Only 25% of today’s college students live at a residential campus and attend school full-time; the rest are engaged in delicate and exhausting balancing acts, often juggling courses, jobs and family obligations while commuting to campus. Their schedules are often chaotic, changing every semester and straining relationships with employers. As a result, 40% of all American college students can only manage part-time enrollment, lengthening their time in college and increasing the likelihood that they’ll accumulate debt without earning a degree.

All across the country, the numbers tell the same story: most part-time students will never graduate. Complete College America’s Game Changers are designed to ensure this new majority can succeed in spite of their busy lives, and our strategies can make a big difference for part-time students. structure copy 1The greatest help we can provide is to offer greater predictability, especially when we consider many students have to work to afford school. Structured schedules – for example, going to school every day from 8 a.m. to noon or from 1 p.m. to 5 p.m. – provide the daily certainty that allows easier job scheduling and removes the need for semester-by-semester negotiations with employers and child care providers. With structured schedules, many more students could attend full-time, doubling their likelihood for success. The CUNY ASAP model and the Tennessee Colleges of Applied Technology are great examples of structured schedules for students in certificate or associate degree programs. (Check out our webinar on structured schedules this Wed at 2 pharmacy online pm EST.) In both Tennessee and New York, where programs have been designed to specifically meet the needs of local communities, these structural reforms have led to organic cohorts of students. These cohorts have strengthened collegial relationships among faculty, provided powerful opportunities for collaborations among students and their teachers, and created a shared mission of success that prioritizes timely completion and better outcomes for students and their communities.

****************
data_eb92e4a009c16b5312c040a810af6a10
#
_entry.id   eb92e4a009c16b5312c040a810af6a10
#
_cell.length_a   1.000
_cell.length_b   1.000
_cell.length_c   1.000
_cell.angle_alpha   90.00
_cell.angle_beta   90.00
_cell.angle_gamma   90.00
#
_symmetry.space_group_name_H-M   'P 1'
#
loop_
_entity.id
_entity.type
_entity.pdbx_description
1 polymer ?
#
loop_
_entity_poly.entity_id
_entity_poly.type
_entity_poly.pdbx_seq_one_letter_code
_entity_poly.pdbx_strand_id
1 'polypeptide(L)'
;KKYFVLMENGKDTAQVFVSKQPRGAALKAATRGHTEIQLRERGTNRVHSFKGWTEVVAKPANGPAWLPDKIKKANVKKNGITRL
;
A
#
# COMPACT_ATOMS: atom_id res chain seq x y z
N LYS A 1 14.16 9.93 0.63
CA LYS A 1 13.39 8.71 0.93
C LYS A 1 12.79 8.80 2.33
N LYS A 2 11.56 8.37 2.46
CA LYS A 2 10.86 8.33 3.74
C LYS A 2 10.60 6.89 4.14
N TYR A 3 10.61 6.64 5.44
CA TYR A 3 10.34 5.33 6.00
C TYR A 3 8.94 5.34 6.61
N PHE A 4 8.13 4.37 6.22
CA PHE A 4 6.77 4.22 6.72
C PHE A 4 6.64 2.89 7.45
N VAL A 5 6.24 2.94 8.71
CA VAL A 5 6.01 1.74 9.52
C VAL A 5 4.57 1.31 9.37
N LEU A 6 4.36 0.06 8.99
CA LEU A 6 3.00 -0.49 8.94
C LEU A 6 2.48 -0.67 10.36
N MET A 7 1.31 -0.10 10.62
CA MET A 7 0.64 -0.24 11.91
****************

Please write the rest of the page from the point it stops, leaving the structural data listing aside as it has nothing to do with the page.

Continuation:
15 to Finish initiatives are also helping colleges around the country ensure many more students are on-track for graduation. Thanks to this strategy at places like the University of Akron and Indiana University-Purdue University Indianapolis, the majority of students are now taking the credits necessary to complete on time.

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While we see these successes at schools serving full-time students, we’re often asked if 15 to Finish can work for 2-year programs that primarily serve part-time students. The answer: absolutely. We recognize, however, that differing student populations require adapting how we approach these initiatives. For example, institutions serving large populations of part-time students should encourage accumulating 30 credits per year through year-round attendance with summer or winter terms.

Rather than accepting that part-time students do not always easily fit into the traditional systems and structures of a college education, we have to ask ourselves how we can change such structures and design initiatives to better support students in their path to completion. There may always be students who need to go part-time, but we need to find ways to lessen the number of those students who view it as their only option. The Game Changers provide the structure and predictability these students need to succeed.

posted by Julie Johnson